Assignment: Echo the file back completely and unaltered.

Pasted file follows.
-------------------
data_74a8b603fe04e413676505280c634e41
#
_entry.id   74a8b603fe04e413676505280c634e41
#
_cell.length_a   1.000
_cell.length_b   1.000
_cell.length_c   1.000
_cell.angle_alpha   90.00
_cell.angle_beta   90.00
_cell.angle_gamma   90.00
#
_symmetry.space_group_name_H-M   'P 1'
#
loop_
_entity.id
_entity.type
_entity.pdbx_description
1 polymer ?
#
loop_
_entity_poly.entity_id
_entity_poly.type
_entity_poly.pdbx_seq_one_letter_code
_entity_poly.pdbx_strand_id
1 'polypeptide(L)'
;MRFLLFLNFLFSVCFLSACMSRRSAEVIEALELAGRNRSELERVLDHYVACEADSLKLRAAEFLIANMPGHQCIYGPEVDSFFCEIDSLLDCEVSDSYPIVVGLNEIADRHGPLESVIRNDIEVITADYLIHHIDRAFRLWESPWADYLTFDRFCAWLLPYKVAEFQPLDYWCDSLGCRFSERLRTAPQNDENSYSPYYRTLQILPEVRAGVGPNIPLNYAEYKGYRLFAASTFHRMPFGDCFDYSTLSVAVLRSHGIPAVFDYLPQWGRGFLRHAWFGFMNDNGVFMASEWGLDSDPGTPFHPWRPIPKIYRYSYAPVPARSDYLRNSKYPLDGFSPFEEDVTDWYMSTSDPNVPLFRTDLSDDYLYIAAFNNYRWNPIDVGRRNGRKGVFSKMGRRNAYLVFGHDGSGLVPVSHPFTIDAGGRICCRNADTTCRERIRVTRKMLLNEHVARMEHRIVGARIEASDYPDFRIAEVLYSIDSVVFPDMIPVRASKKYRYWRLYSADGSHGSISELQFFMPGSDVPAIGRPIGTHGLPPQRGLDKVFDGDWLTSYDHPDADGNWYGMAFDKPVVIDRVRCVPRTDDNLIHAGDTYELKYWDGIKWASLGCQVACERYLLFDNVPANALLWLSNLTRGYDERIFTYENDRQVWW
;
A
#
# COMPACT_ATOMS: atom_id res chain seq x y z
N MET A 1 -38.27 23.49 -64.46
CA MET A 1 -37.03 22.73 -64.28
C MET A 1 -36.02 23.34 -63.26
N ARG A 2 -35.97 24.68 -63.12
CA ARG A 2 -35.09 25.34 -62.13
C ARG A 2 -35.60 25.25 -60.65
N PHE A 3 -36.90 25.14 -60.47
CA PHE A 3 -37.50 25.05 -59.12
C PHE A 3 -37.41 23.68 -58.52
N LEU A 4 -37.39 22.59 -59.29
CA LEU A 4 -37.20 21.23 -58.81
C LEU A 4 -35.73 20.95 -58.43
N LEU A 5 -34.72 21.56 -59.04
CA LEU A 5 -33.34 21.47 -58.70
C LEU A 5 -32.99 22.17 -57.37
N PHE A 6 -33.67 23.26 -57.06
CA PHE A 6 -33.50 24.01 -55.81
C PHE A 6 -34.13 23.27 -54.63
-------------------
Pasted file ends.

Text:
data_74a8b603fe04e413676505280c634e41
#
_entry.id   74a8b603fe04e413676505280c634e41
#
_cell.length_a   1.000
_cell.length_b   1.000
_cell.length_c   1.000
_cell.angle_alpha   90.00
_cell.angle_beta   90.00
_cell.angle_gamma   90.00
#
_symmetry.space_group_name_H-M   'P 1'
#
loop_
_entity.id
_entity.type
_entity.pdbx_description
1 polymer ?
#
loop_
_entity_poly.entity_id
_entity_poly.type
_entity_poly.pdbx_seq_one_letter_code
_entity_poly.pdbx_strand_id
1 'polypeptide(L)'
;MRFLLFLNFLFSVCFLSACMSRRSAEVIEALELAGRNRSELERVLDHYVACEADSLKLRAAEFLIANMPGHQCIYGPEVDSFFCEIDSLLDCEVSDSYPIVVGLNEIADRHGPLESVIRNDIEVITADYLIHHIDRAFRLWESPWADYLTFDRFCAWLLPYKVAEFQPLDYWCDSLGCRFSERLRTAPQNDENSYSPYYRTLQILPEVRAGVGPNIPLNYAEYKGYRLFAASTFHRMPFGDCFDYSTLSVAVLRSHGIPAVFDYLPQWGRGFLRHAWFGFMNDNGVFMASEWGLDSDPGTPFHPWRPIPKIYRYSYAPVPARSDYLRNSKYPLDGFSPFEEDVTDWYMSTSDPNVPLFRTDLSDDYLYIAAFNNYRWNPIDVGRRNGRKGVFSKMGRRNAYLVFGHDGSGLVPVSHPFTIDAGGRICCRNADTTCRERIRVTRKMLLNEHVARMEHRIVGARIEASDYPDFRIAEVLYSIDSVVFPDMIPVRASKKYRYWRLYSADGSHGSISELQFFMPGSDVPAIGRPIGTHGLPPQRGLDKVFDGDWLTSYDHPDADGNWYGMAFDKPVVIDRVRCVPRTDDNLIHAGDTYELKYWDGIKWASLGCQVACERYLLFDNVPANALLWLSNLTRGYDERIFTYENDRQVWW
;
A
#
# COMPACT_ATOMS: atom_id res chain seq x y z
N MET A 1 -38.27 23.49 -64.46
CA MET A 1 -37.03 22.73 -64.28
C MET A 1 -36.02 23.34 -63.26
N ARG A 2 -35.97 24.68 -63.12
CA ARG A 2 -35.09 25.34 -62.13
C ARG A 2 -35.60 25.25 -60.65
N PHE A 3 -36.90 25.14 -60.47
CA PHE A 3 -37.50 25.05 -59.12
C PHE A 3 -37.41 23.68 -58.52
N LEU A 4 -37.39 22.59 -59.29
CA LEU A 4 -37.20 21.23 -58.81
C LEU A 4 -35.73 20.95 -58.43
N LEU A 5 -34.72 21.56 -59.04
CA LEU A 5 -33.34 21.47 -58.70
C LEU A 5 -32.99 22.17 -57.37
N PHE A 6 -33.67 23.26 -57.06
CA PHE A 6 -33.50 24.01 -55.81
C PHE A 6 -34.13 23.27 -54.63